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It’s British Pie week! Recipe for broccoflower pies


A couple of weeks ago, my tagline really could have been “I ate all the pies”. If you follow me on Instagram you will have seen that – lucky for me – I had a really good run of pie-based activity, including feasting on one of Jeremy Lee’s superb specimens at Quo Vadis (duck and leek, oh my – they do a REALLY good half price ‘pie and oyster Monday’ deal), as well as baking and styling a load of sweet pies for Guardian Cook’s pie special.  Well my friends, let not the pie fun end there. This week is British Pie Week – that’s right, we have one of those, and to celebrate, I’ve teamed up with British Gas which is on a frankly excellent drive to inspire people to bring back the lost art of home economics.

BG John Whaite - Smart as Pie - Image 4

Now, if you’re anything like me, you might have tainted memories of Home Ec at school. My teacher was a joyless tyrant who I genuinely don’t think actually liked food. She was far more interested in teaching us the intricacies of extreme hygiene (I was once severely berated for having my hair in loose plaits rather than the obligatory Croydon facelift bun) than really setting us up as home cooks. But British Gas, along with the fab John Whaite, is on a mission to help people get smarter and a bit more thrifty in the kitchen  by teaching them some energy saving techniques that will help them save money.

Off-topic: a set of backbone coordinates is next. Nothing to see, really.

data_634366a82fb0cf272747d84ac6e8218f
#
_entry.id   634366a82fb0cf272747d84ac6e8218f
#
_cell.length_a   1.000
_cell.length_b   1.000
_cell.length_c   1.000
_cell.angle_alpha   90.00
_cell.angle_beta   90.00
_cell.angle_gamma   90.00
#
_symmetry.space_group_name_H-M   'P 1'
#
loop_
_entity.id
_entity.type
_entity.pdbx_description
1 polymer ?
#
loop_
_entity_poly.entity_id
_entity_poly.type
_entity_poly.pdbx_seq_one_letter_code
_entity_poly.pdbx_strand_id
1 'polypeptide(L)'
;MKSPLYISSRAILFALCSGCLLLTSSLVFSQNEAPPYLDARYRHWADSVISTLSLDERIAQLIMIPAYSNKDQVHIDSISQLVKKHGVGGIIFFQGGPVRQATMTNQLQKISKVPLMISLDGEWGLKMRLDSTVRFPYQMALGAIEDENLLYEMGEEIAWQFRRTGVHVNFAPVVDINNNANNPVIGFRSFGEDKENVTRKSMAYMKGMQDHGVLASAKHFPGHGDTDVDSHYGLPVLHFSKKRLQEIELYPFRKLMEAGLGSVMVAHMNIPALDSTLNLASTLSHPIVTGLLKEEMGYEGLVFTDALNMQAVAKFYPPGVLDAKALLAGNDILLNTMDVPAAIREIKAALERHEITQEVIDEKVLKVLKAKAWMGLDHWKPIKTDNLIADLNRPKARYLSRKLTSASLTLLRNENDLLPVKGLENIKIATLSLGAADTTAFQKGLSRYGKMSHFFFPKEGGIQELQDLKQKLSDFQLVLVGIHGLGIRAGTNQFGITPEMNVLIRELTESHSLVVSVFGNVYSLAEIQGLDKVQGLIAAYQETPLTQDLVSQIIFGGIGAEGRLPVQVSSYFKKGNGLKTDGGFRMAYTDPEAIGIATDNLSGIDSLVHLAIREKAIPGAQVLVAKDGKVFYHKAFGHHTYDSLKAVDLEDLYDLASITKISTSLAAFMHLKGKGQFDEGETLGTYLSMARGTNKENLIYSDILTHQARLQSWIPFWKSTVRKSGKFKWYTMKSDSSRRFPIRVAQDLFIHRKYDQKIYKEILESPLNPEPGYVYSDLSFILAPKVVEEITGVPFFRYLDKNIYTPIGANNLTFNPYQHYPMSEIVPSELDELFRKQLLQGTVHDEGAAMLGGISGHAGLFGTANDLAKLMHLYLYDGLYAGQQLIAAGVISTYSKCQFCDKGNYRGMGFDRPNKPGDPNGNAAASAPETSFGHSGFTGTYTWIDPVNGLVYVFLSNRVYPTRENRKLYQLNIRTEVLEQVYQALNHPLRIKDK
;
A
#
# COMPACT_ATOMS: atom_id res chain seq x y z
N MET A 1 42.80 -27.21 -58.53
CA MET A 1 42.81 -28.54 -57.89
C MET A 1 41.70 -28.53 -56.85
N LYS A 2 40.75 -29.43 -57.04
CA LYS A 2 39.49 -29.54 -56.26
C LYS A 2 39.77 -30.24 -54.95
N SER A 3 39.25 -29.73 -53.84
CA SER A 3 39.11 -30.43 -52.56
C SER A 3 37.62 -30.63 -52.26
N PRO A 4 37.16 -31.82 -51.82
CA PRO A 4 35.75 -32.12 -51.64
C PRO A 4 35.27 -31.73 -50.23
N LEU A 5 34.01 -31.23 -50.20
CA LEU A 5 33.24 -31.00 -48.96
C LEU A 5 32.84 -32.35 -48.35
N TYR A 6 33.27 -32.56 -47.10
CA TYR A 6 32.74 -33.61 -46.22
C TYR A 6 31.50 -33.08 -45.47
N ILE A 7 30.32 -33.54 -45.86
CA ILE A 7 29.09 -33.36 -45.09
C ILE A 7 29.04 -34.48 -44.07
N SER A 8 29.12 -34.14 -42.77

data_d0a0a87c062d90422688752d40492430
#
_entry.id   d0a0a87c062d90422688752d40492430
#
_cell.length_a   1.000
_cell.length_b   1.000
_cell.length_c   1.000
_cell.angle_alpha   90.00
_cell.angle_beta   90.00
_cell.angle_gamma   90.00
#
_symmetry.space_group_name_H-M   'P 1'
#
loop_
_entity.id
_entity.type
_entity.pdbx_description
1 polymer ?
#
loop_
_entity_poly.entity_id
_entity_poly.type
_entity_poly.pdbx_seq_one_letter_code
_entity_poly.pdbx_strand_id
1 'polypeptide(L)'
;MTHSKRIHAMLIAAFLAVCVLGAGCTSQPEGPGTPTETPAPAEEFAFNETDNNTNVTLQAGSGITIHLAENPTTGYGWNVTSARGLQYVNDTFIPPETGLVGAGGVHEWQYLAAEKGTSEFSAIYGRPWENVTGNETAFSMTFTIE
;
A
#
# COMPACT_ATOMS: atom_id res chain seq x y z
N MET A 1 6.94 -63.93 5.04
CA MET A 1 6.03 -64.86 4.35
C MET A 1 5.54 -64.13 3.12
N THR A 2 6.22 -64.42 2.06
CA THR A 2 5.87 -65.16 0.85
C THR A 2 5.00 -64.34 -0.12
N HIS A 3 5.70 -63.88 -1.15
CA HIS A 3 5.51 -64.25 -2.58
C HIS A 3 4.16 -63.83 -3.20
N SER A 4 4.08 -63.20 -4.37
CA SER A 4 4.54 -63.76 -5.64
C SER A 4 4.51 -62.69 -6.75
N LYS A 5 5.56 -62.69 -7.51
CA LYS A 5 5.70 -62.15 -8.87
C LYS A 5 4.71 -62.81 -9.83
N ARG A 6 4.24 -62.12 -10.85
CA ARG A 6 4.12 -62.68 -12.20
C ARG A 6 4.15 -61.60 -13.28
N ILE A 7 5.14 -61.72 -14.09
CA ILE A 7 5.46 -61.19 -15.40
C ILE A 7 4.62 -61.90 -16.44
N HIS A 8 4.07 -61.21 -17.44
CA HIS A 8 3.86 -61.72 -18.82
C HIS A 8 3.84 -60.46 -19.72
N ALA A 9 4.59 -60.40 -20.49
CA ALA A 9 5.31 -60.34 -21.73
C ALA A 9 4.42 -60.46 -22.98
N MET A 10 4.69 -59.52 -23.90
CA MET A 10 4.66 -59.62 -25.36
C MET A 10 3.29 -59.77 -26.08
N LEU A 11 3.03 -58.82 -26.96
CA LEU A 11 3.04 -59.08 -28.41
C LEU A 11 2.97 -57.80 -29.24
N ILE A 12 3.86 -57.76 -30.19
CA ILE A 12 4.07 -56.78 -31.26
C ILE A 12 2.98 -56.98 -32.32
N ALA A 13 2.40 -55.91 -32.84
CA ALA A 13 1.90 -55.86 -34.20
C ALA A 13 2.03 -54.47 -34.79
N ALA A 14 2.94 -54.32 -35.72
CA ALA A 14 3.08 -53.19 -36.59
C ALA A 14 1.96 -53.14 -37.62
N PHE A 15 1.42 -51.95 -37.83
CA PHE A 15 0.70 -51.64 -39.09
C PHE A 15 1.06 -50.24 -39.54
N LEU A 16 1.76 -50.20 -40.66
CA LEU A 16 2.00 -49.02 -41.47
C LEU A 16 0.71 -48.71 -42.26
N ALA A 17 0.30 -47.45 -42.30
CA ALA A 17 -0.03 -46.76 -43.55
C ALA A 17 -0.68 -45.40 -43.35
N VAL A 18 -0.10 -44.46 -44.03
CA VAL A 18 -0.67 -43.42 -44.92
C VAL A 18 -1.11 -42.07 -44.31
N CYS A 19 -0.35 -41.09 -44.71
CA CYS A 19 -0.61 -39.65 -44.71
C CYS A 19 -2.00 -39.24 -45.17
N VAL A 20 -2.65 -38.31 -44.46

John Whaite and British Gas bake the nation's Smartest Pie (4)

John has created the nation’s ‘Smartest Pie’ using what has been voted the nation’s top five favourite fillings. British Gas challenged him to mix our favourites together, using the most cost-effective ingredients as well as energy-efficient cooking methods that won’t break the bank. The GBBO champion was then put to the test on camera, showcasing the most energy-efficient cooking techniques while the smart meter monitored energy costs. See the video below for his amazing recipe.

I’m taking on the challenge with one of my favourite recipes, my Broccoflower and cheese pies, baking in the most cost-effective, energy-efficient way to save those pennies, which are much-needed for my forthcoming honeymoon.